One embodiment of the invention is a method for the assembly of a semiconductor device having fatigue-resistant interconnection elements. In this method, a semiconductor chip has at least one solder bump comprising an alloy of tin and lead with a melting temperature higher than the solder paste used. Further, a binary solder paste is provided, which comprises tin and silver, and has a melting temperature of about 221° C. In the next process step, the solder bump is brought in contact with the solder paste and the bump is partially immersed in the paste. Thermal energy is supplied to melt the solder paste at about 235° C. The amount of energy and time after the melting of the solder paste is controlled so that the molten paste dissolves a pre-determined amount of the solder bump to composition without melting the solder bump.
It is a technical advantage of the invention that the ternary alloy of the solder fillet is fatigue-resistant and thus well suited to absorb thermo-mechanical stress.
In a preferred embodiment, the bump alloy comprises about 10 weight percent tin and about 90 weight percent lead and has a melting temperature higher than 275° C.; the binary solder paste has a composition of about 2.5 weight percent silver and about 97.5 weight percent tin. After reflow, the paste fillet will be a ternary alloy comprising between 1.5 and 1.7 weight percent silver, between 36 and 38 weight percent lead, and between 60.3 and 62.5 weight percent tin, and is reached after about 70 seconds at a temperature of about 176° C. The preferred ternary alloy composition is about 1.62 weight percent silver, 36.95 weight percent lead, and 61.43 weight percent tin.
It is a technical advantage of the invention to use a silver-containing solder paste, for example, a binary paste. Without the silver, for instance by using a eutectic tin/lead paste, the thermal fatigue of the joint would be lower. With a ternary solder paste, for instance by using a tin/lead/silver paste, the lead content of the fillet after reflow would be higher than needed, decreasing the thermal fatigue of the fillet.
Another embodiment of the invention is a fatigue-resistant solder alloy comprising a ternary alloy including tin, silver and lead of approximately eutectic melting temperature; the alloy comprises about 1.0 to 1.7 weight percent silver, preferably about 1.62 weight percent silver.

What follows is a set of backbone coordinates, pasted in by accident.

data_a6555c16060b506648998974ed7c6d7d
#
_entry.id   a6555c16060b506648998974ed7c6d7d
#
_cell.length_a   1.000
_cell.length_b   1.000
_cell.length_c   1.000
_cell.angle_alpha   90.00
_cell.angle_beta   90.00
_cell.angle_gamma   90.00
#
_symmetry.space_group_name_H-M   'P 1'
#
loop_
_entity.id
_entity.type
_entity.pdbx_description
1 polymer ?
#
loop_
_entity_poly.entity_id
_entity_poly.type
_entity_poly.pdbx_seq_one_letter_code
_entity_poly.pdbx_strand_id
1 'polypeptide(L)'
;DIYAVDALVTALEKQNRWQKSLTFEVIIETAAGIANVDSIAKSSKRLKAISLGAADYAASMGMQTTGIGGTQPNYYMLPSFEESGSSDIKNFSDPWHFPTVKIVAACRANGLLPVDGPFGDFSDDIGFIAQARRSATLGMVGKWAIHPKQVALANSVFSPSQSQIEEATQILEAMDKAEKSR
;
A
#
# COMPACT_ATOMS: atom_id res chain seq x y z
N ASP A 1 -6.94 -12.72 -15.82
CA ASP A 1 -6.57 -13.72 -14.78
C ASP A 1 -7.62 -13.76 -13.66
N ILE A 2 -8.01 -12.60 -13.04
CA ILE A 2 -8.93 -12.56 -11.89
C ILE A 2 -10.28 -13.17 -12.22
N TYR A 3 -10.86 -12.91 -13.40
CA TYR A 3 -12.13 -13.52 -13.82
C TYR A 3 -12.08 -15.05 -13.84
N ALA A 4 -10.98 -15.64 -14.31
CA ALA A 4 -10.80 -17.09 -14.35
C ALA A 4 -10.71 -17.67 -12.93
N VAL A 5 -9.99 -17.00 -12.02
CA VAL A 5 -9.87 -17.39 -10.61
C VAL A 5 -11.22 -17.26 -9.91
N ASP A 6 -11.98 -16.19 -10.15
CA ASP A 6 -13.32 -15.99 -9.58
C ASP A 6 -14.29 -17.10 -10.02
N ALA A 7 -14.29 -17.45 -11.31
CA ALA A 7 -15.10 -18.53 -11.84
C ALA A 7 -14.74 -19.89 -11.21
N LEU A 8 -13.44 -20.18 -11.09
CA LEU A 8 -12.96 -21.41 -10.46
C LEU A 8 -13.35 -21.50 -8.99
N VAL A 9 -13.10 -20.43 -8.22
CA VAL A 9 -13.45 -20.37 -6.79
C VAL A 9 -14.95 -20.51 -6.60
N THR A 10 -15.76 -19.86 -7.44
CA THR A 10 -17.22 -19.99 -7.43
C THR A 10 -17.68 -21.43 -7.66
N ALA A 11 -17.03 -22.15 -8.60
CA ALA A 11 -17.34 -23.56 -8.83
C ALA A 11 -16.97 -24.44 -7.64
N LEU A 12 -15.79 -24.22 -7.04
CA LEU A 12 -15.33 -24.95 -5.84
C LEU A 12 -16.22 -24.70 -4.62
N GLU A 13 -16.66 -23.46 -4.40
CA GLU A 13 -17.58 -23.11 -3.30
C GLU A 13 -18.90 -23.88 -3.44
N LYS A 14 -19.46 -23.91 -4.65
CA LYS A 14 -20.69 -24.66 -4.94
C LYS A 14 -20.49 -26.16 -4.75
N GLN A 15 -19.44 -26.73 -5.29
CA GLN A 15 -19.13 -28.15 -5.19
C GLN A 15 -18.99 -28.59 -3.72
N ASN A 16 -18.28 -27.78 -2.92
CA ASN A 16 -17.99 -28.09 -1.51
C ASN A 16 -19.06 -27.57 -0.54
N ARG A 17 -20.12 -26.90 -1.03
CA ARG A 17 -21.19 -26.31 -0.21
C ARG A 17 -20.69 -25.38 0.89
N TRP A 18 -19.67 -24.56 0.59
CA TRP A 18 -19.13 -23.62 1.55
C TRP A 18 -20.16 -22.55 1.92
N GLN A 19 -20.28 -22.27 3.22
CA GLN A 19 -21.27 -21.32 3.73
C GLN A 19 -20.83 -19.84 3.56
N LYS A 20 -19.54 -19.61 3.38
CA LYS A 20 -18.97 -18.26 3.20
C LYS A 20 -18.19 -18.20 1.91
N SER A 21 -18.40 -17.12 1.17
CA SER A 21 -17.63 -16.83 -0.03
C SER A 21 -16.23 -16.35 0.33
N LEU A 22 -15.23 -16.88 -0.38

Another embodiment of the invention is an assembled semiconductor device comprising a semiconductor chip including at least one bond pad having an attached metallic interconnection element; this element is made of a material not reflowing during the attachment process. The device further includes a substrate having at least one contact pad. The chip interconnection element is attached to the substrate contact pad using an attachment alloy comprising a ternary alloy of tin, lead, and approximately 1.5 to 1.7 weight percent silver. A preferred content of the ternary alloy is about 1.62 weight percent silver, about 36.95 weight percent lead, and about 61.43 weight percent tin.
It is a technical advantage of the preferred silver content that the formation of Ag3Sn plates at the fillet/pad interface is inhibited, which prevents a degradation of the solder joint reliability.
The technical advances represented by the invention, as well as the aspects thereof, will become apparent from the following description of the preferred embodiments of the invention, when considered in conjunction with the accompanying drawing and the novel features set forth in the appended claims.
In order to create a fatigue-resistant solder alloy comprising three components—a ternary alloy—, the invention relies in part on three binary phase diagrams of the elements involved in the ternary alloy.
Using the three binary phase diagrams of
The liquidus curve of the lead/tin binary system of
Analogous considerations hold for the liquidus curve of the silver/tin binary system of
Finally, analogous considerations hold for the liquidus curve of the silver/lead binary system of
In order to arrive at the ternary phase diagram of the tin/lead/silver system, the invention projects the liquidus curves of
The phase diagram region between 45 and 30 weight percent lead of side 401 is magnified in